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May 5, 2005

Andy Roddick


THE MODERATOR: Questions, please.

Q. Can you tell us exactly what happened in that famous point, if it was him who was protesting and everything started like that, or if it was just you who first decided to give him back the point.

ANDY RODDICK: I don't know. I mean, he hit the serve and everybody went nuts, but I thought it was closer than that. So I went up and checked it and I looked at it and I couldn't really tell. But then I looked again and it was in. I don't think it's anything extraordinary. I mean, the chair umpire would have come down and said it was in, too. So, you know, I don't think it was anything spectacular on my part. You know, the ball was in. The referee would have come down, he would have seen it, he would have called it in, so I just saved him the trip. You know, he's working hard up there, so I don't want to make him walk any more than he has to.

Q. I remember a point in the US Open 2001 against you. You had a bad call in the fifth set.

ANDY RODDICK: I don't remember (smiling).

Q. Something like 4-All in the fifth set.

ANDY RODDICK: It was 4-5, 15-All, but, you know...

Q. Anyway, I remember you accept the bad call without protesting anything.


Q. I got a good impression about that.

ANDY RODDICK: Really? 'Cause most people here will tell you I went crazy and called the referee a bunch of bad names. But if you thought I handled it with class, then you stick to that. I'll go with that, too.

Q. For an instant, did you think you were the winner?

ANDY RODDICK: Yeah, I thought -- when he hit it and before I looked at the mark, I thought it was out. It was so close that it didn't skip off the line or do anything. At first, when he was walking up, I kind of signaled like I thought it was out. Then I got there and that wasn't the case, which pissed me off a little bit. I thought so. I thought I was going to go up and it was going to be out. You know, on a hard court, I wouldn't have given a call because I really thought when I saw it that it missed, but it didn't.

Q. We saw you call the umpire, say "come down." While the umpire was coming down, you said stop, the ball is good, you cancelled. So I want to understand an account of this.

ANDY RODDICK: You just explained it, dude. I mean, I thought it was close, and then I looked closer and it was in. I mean, he was gonna come down and go like this and go like this and go like this (motioning with his arms) and then I would have had to walk back. So, I mean, it wasn't any doubt in my mind. You know, I went and it caught the line. It was close, but it was on the line. Unless the umpire would have just totally screwed the other guy, which I probably wouldn't have been okay with anyway so...

Q. What about the rest of it, though? You still had more chances. Were you dazed?

ANDY RODDICK: Not really. I mean, the service game I played wasn't horrible. I made some first serves, was up 30-15, he played one amazing point. Then in the tiebreaker I didn't make one bad shot. I mean, I literally made a bunch of first serves. He just took full cuts at returns. I mean, he hit -- the first point of the tiebreaker was a long point, he hit a half-volley one-handed dropshot. That was the first time he had taken his other hand off the racquet all day. So, I mean, not much -- then he was just going with confidence. I mean, he turned like, you know, 180 degrees. I fought and I tried and, you know... There are some matches where you feel like you should lose them and you end up winning, and some where you feel like you should win and you ended up losing. Hopefully, you just hope that it's in your favor at the end of the day.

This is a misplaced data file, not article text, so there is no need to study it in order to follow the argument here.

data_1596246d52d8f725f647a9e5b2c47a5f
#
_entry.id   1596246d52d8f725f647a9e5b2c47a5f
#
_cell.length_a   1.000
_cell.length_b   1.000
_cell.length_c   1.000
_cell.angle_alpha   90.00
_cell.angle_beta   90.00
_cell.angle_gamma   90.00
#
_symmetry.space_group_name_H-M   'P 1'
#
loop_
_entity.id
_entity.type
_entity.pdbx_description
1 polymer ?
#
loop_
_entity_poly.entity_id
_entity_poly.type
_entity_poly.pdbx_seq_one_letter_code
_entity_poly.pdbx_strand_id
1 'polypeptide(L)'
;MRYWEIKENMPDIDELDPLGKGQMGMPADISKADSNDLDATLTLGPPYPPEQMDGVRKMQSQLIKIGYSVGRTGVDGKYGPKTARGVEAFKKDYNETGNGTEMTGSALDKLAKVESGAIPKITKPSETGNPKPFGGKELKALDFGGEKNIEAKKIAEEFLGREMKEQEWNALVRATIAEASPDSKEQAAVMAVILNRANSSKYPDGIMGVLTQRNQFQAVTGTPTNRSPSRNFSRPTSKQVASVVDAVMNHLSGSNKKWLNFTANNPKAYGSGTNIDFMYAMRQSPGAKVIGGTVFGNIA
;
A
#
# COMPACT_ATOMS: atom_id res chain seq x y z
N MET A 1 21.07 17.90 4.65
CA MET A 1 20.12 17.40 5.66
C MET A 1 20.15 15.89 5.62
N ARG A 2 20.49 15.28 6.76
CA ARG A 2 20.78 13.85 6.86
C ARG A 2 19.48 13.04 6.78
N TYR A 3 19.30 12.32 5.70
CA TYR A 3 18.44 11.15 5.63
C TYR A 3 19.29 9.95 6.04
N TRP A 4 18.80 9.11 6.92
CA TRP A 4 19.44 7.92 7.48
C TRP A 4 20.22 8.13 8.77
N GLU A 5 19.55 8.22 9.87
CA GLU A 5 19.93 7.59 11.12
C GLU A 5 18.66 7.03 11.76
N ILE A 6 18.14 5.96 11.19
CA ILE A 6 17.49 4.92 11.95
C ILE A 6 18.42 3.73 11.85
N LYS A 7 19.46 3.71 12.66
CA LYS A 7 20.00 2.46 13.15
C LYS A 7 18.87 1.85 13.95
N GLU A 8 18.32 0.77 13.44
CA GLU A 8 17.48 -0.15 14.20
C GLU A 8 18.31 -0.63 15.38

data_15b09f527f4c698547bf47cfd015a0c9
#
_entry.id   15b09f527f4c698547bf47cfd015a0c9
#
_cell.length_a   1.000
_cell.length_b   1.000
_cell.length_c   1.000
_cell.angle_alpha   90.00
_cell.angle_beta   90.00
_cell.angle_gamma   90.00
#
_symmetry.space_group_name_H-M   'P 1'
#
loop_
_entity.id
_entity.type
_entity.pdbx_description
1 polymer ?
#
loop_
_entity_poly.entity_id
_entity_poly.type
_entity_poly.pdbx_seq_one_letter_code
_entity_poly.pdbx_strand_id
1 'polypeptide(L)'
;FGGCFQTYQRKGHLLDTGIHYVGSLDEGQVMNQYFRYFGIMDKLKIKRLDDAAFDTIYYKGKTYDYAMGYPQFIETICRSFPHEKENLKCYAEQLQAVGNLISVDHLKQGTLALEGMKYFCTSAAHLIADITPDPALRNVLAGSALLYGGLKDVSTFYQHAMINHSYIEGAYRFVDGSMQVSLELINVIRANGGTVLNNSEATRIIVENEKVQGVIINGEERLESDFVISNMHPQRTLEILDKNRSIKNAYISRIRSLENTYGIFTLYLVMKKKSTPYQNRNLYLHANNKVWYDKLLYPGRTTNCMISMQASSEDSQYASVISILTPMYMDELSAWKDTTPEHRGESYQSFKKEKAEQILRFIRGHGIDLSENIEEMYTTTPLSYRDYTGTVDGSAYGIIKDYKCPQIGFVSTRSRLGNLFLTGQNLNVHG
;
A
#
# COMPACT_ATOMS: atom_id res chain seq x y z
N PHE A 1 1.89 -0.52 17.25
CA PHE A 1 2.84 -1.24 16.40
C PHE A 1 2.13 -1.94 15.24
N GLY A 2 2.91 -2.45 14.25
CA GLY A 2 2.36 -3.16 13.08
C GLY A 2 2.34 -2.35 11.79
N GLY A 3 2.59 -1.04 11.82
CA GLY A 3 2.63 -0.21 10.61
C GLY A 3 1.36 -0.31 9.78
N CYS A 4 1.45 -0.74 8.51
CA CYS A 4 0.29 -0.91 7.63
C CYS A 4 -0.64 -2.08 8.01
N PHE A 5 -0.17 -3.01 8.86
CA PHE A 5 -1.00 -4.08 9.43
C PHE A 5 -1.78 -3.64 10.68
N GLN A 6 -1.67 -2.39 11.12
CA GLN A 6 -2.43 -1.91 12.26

Q. In the third set you were still thinking, or you were regretting the chances lost?

ANDY RODDICK: No, I think once you get there, you have to, you know -- maybe I wish I would have gone and stepped on the mark before the umpire could have gotten out of the chair... no, I'm joking (laughing). No, not really, 'cause I don't feel like -- sometimes you feel like you blow it and, you know, you did something stupid or, you know... But on two occasions I chances to go up double break and he just went for broke. He could have -- almost like he didn't care. I mean, he could have just as easily missed. One was - what was it - 4-2 or something, I was up Love-40, he just hit a backhand from almost behind the baseline as hard as he could. It was this far in on both sides. Then that second serve he hit like a first serve and it clipped the line. So, you know, just luck wasn't on my side today.

Q. Still a good week on clay.

ANDY RODDICK: Yeah, I mean, listen, from where I was last year on this stuff, I mean, I'm definitely improving. You know, to be a point away from the quarters, I feel like it's going in the right direction, you know. We're going forwards instead of backwards. So, you know, I can take a lot of good things from this week. And, you know, we'll just try again next week, and hopefully I'll be prepared by the time the French comes around. That's what we're over here for.

Q. Going to Hamburg?


Q. Verdasco seems to have a very good arm, one of the best in the game.


Q. Yes.

ANDY RODDICK: Yeah, I mean, he gets a lot of action on the ball, especially when he's set. And, you know, he's a confidence player; he goes for so much on his shots. So if he's confident, he's very, very, very good. I mean, he hits the ball about as hard as anyone I've played. I think he has a lot of up side.

End of FastScripts….

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